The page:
Packets can be assigned a priority in one of three ways:

  • On entering ingress – for packets flowing through the firewall.
  • Upon generation – for packets generated by the firewall (including packets generated due to AV proxying).
  • On passing through a firewall policy – for packets passing through a firewall policy that has a traffic shaper defined.

Ingress priority and priority for generated packets is controlled via two different CLI settings:

config system global
  set traffic-priority-level {high|medium|low}
end

config system tos-based-priority
  edit 1
    set tos [0-15]
    set priority (high|medium|low)
  next
end

Type of Service (ToS) priority

Type of Service is an 8-bit field in the IP header that allows you to determine how the IP datagram should be delivered, using the following criteria: Delay, Throughput, Priority, Reliability, and Cost. The criteria help gateways pick the best way to route datagrams.

A router maintains a ToS value for each route in its routing table. The lowest priority ToS is 0, and the highest is 7 (when bits 3, 4, and 5 are all set to 1). There are four other bits that are seldom used or reserved that are not included here.

Together these bits are the tos variable of the tos-based-priority command. The router tries to match the ToS of the datagram to the ToS on one of the available routes to the destination. If there is no match, then the datagram is sent over a zero ToS route. Using increased quality may increase the cost of delivery, because better performance may consume limited network resources.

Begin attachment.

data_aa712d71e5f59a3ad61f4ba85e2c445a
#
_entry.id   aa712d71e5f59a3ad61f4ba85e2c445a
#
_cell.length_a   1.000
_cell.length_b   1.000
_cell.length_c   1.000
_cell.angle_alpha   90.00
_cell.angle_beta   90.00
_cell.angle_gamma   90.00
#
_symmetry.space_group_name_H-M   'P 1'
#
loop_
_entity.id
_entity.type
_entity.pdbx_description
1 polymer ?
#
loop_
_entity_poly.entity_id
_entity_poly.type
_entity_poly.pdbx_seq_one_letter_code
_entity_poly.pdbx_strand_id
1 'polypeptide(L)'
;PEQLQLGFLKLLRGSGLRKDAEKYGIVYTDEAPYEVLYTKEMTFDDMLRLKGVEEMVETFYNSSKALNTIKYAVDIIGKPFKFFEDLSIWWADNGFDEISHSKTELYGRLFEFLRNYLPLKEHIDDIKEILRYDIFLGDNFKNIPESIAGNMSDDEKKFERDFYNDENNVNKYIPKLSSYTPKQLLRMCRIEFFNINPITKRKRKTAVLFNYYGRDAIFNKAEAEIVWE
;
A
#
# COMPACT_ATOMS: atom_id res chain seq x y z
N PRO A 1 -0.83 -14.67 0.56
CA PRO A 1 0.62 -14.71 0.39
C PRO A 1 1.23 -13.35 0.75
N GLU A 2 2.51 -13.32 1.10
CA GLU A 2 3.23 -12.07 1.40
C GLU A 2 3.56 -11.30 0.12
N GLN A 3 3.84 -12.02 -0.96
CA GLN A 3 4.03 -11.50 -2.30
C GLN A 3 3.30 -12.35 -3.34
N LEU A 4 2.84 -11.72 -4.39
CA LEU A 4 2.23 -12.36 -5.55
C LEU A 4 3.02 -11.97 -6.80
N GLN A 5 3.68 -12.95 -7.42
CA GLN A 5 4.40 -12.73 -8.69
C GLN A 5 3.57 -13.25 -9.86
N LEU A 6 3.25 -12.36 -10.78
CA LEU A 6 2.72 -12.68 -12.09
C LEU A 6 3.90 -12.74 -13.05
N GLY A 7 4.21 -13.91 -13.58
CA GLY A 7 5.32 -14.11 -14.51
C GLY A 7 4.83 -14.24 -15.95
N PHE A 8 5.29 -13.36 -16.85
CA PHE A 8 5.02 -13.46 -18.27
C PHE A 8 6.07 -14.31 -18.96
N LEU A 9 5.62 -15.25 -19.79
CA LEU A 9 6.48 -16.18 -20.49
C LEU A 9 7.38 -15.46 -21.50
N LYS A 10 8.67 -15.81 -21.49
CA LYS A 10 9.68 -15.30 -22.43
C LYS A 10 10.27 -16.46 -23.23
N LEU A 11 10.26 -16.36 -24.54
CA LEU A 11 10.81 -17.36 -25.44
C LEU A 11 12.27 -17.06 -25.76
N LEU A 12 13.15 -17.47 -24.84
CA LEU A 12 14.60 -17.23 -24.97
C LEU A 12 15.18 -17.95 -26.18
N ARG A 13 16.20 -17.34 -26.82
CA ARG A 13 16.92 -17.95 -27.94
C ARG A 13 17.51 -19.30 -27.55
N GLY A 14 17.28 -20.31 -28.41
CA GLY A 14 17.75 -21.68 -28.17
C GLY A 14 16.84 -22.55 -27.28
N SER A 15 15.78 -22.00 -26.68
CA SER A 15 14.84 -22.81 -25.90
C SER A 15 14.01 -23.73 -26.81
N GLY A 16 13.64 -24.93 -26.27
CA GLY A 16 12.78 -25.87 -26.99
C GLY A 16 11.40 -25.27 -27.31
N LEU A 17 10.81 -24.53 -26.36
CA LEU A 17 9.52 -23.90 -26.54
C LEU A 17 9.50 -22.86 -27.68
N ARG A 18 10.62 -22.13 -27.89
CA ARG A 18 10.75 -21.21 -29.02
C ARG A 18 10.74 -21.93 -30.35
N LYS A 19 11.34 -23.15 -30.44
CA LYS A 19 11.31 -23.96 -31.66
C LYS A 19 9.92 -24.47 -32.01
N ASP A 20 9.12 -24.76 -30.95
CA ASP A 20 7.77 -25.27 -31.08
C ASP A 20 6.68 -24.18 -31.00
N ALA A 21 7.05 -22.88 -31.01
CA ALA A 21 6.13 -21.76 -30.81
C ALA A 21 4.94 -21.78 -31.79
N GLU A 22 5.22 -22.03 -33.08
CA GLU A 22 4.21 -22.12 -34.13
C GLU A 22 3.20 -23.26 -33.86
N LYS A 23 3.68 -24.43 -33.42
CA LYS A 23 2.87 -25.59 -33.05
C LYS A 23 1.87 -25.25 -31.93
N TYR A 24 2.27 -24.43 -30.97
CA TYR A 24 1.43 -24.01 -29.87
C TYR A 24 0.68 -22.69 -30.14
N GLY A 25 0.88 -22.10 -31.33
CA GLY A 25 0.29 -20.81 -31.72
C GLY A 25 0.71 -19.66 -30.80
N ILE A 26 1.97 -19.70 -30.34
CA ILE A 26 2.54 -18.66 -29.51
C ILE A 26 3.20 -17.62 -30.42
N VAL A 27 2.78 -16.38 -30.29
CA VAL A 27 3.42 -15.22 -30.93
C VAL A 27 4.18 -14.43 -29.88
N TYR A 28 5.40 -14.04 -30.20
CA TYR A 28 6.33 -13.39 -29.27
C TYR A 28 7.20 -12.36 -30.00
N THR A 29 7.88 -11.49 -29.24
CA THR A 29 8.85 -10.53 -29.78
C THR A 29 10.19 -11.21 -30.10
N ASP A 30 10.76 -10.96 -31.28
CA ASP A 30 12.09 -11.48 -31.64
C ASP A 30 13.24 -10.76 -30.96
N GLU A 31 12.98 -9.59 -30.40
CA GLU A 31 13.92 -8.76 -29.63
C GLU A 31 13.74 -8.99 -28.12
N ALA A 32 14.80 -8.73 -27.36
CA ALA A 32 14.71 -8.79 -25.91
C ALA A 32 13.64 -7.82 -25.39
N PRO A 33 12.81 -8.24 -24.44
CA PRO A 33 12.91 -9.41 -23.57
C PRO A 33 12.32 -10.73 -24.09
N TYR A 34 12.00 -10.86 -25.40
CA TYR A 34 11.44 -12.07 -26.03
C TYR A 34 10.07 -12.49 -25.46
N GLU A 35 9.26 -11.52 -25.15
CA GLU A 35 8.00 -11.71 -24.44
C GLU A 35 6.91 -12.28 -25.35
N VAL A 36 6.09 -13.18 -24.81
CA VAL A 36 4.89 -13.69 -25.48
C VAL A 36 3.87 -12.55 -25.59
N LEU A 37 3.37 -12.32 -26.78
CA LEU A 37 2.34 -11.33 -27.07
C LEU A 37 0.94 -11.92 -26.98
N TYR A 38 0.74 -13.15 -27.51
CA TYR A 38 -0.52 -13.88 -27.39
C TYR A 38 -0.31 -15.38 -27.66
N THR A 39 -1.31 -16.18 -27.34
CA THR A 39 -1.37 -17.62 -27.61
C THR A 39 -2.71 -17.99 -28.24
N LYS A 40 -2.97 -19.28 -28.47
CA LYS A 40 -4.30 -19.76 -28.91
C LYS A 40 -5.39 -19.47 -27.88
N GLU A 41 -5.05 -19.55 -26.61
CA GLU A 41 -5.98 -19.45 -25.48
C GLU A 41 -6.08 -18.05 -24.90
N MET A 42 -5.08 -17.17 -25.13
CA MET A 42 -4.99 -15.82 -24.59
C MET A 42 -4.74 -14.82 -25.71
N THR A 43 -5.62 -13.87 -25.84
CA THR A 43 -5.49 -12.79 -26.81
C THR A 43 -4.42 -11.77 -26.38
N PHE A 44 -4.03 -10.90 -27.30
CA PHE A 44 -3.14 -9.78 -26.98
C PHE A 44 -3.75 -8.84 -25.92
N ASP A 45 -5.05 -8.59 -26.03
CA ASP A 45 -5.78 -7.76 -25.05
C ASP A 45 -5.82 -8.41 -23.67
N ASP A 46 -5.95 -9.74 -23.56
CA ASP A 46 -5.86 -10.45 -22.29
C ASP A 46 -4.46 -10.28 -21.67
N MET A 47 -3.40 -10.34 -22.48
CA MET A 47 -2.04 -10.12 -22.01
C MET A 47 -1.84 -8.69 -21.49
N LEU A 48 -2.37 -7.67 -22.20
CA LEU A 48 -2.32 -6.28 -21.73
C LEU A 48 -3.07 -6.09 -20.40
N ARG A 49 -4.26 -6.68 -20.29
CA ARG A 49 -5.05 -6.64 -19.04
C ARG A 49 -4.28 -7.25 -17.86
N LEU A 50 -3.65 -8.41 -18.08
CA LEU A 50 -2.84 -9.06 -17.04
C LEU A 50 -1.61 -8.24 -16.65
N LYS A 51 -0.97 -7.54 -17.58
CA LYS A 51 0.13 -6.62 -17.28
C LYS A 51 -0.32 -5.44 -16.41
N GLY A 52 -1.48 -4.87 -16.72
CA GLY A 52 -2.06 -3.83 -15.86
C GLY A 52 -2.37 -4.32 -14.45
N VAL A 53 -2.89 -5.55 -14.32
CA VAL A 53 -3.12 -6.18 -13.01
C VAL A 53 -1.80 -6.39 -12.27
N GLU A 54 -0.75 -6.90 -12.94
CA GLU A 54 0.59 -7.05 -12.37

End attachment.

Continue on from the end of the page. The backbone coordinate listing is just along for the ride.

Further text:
Each bit represents the priority as per RFC 1349:

  • 1000 – minimize delay
  • 0100 – maximize throughput
  • 0010 – maximize reliability
  • 0001 – minimize monetary cost

The tos value is set in the CLI using the commands:

config system tos-based-priority
  edit <sequence_number>
    set tos [0-15]
    set priority [high | medium | low]
end

Where tos is the value of the type of service bit in the IP datagram header with a value between 0 and 15, and priority is the priority of this type of service. 

ToS Priority Setting
High 1
Medium 2
Low 3

These priority levels conform to the firewall traffic shaping priorities, as defined in RFC 1349.

Firewall policy priority

All traffic shapers are enabled within a security policy, including the Application Control shapers. As such, the shapers take effect after any DoS detection policies, and before any routing or packet scanning occurs.

The shaper you select for the security policy (shared shaper) will affect the traffic in the direction defined in the policy. For example, if the source port is lan and the destination is wan 1, the shaping affects the flow in this direction only — affecting the upload speed of the outbound traffic. 

By selecting Shared Traffic Shaper Reverse Direction, you can define the traffic shaper for the policy in the opposite direction to affect the download speed of the inbound traffic. In this example, from wan 1 to lan.

config firewall policy
  edit <policy_number>
  ...
    set traffic-shaper <shaper_name>
    set per-ip-shaper <shaper_name>
    set traffic-shaper-reverse <shaper_name>
end

In a firewall policy you can enable traffic shaping and set the firewall priority to high, medium, or low:

Firewall Policy Priority Setting
High (default) 1
Medium 2
Low 3